Rest-Pause Training Information
We want the best techniques possible when it comes to learning how to build muscle. My routine to build muscle is basic but effective as I have a sorted workout plan in addition to some of the best pills for weight loss that I have added to my diet. And if you add in rest-pause training to this you are onto a killer routine that is going to pack on pounds and pounds of muscle in a very short period of time.
Rest pause bodybuilding training is one of those techniques that has been around forever but is still not understood by a lot of trainees, and it is often used as an excuse to cheat, use weights that are too heavy, use poor form, and basically slack off in a set when you shouldn’t be doing anything of the sort. This article, and the series of workouts that will be associated with it, will give you all that you need to know about training using rest-pause sets, for maximum growth and maximum poundage progression.
What Is A Rest-Pause
A rest-pause is simply a name given to a technique in weight training where you rest between each rep. You will be resting in the position that you begin your set of reps in. i.e the top position is Squats, or with the bar hanging in a set of curls. The position where there is no force being generated. Let’s look at the technique in detail.
Rest-Paue Technique: How To Do Rest-Pause
The technque for rest-pause is actually very simple, but results can be amazing. But bear in mind that this makes severe inroads into your ability to recover between workouts. It may well mean that you need 1 or 2 days extra rest between workouts, to compensate for the extra inroads that you are making into your ability to recover.
How Long To Pause In Rest-Pause Training
Let’s use the Trap bar deadlift as our example for the rest of this article. But we could just as easily be talking about the Squat. In the deadlift, we begin with the bar on the floor. We bend out thighs, with our back straight, and grip the bar. We then perform our rep by straightening our legs and lifting the bar until we are stood up, then we lower in the same way.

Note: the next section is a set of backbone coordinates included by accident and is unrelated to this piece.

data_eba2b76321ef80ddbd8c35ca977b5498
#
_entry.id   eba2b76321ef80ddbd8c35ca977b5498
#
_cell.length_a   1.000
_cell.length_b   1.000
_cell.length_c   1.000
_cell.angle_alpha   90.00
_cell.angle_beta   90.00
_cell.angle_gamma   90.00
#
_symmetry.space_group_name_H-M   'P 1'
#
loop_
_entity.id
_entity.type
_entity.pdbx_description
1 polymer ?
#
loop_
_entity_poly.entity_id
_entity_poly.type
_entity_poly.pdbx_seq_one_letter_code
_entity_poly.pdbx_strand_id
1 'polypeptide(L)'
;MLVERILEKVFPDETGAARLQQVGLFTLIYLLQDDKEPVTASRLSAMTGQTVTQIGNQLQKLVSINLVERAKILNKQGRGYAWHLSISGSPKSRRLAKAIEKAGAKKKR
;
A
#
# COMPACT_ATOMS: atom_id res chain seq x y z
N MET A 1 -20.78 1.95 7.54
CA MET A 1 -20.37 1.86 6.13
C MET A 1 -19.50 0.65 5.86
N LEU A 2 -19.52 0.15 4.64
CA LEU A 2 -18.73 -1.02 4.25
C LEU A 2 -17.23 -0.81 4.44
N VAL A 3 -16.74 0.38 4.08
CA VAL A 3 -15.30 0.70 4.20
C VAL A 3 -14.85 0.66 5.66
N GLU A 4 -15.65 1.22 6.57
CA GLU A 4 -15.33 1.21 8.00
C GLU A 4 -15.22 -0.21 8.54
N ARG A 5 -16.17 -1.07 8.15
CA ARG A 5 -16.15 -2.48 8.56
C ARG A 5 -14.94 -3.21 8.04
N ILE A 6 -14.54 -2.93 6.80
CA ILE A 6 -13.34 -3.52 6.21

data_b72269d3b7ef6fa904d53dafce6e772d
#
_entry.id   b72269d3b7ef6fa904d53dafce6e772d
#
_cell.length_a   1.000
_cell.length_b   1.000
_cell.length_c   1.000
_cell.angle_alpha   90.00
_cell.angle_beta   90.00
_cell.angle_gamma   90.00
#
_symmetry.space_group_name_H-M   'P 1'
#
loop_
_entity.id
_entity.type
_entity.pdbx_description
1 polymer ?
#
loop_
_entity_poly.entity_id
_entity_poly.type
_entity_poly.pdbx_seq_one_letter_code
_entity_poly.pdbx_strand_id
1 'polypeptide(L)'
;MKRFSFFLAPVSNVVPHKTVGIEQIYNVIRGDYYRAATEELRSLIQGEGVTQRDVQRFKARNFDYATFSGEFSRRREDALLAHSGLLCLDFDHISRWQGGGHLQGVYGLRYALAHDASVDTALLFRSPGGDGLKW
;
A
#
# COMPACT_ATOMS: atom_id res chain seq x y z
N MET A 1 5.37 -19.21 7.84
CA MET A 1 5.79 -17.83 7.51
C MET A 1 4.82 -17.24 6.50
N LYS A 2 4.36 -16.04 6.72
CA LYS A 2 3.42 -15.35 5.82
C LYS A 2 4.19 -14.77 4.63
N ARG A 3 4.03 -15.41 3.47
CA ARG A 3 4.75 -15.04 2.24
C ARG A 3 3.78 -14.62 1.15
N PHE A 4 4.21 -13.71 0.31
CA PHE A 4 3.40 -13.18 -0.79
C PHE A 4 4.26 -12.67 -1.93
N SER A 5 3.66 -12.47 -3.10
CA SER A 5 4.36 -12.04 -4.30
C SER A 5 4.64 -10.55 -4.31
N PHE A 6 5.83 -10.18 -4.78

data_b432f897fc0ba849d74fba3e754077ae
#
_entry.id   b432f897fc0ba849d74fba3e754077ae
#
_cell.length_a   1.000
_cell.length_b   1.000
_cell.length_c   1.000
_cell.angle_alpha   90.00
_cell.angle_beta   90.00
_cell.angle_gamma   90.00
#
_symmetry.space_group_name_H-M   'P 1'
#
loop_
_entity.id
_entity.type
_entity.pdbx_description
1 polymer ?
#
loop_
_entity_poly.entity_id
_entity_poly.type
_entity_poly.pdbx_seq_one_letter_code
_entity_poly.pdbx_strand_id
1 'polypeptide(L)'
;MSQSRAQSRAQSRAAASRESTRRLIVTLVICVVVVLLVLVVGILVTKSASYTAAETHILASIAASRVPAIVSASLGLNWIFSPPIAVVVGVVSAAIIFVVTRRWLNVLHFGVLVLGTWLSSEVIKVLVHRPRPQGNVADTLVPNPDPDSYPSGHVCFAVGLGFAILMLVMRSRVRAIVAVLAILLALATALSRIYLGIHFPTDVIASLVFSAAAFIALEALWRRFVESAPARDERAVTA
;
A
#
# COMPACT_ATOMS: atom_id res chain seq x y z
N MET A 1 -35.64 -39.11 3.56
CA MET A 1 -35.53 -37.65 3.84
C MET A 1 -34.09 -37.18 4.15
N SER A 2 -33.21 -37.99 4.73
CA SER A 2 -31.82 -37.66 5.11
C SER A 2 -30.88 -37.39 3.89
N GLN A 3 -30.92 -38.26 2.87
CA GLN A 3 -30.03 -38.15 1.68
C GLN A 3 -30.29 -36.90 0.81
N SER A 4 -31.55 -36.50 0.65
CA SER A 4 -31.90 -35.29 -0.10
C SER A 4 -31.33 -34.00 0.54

We then let go of the bar and stand up.
1 rep performed. We take a few deep breaths, really deep, and then repeat another rep and rest again. As the set progresses you will find that you need more and more rest between reps, but it should never be for more than a few seconds at a time, to begin with. As you get more used to training in this way you can increase the amount of weight used for the same number of reps. And this will mean that your rest between reps will increase as you struggle to cope with the load.
The Weights Used
You will maybe have read something about picking a weight that you can only perform ten reps in a row with and simply doing 20. That is all well and good once you have built up your stamina, but if you start like this you are going to very prone to an injury. Add maybe ten percent to the bar, using the deadlift as an example, for a set that you can do 20 reps for. And then perform your set with minimal rest between each rep. It will not make the set harder than just doing them with no rest-pause between reps.
Once you are used to this style of training and have ensured that you never let your technique suffer, then you can begin to gradually add weight to the bar each workout.
How fast you progress is going to be down to how much rest you get between workouts and how much you take care of sleep and nutrition. But one thing is for sure, if you are not literally dead on your feet by the end of the set and gasping for breath like a madman, then the weight is not heavy enough.
How Many Reps
Rest pause training is ideally suited to heavy leg work or other compound movement exercises. It takes a massive amount of effort to perform bodybuilding training in this way, but the results can be immense.
High Rep Rest-Pause
For best results with the legs, you should be looking at performing 20 reps a set.
And trust me, you will NEVER need to perform more than one set like this.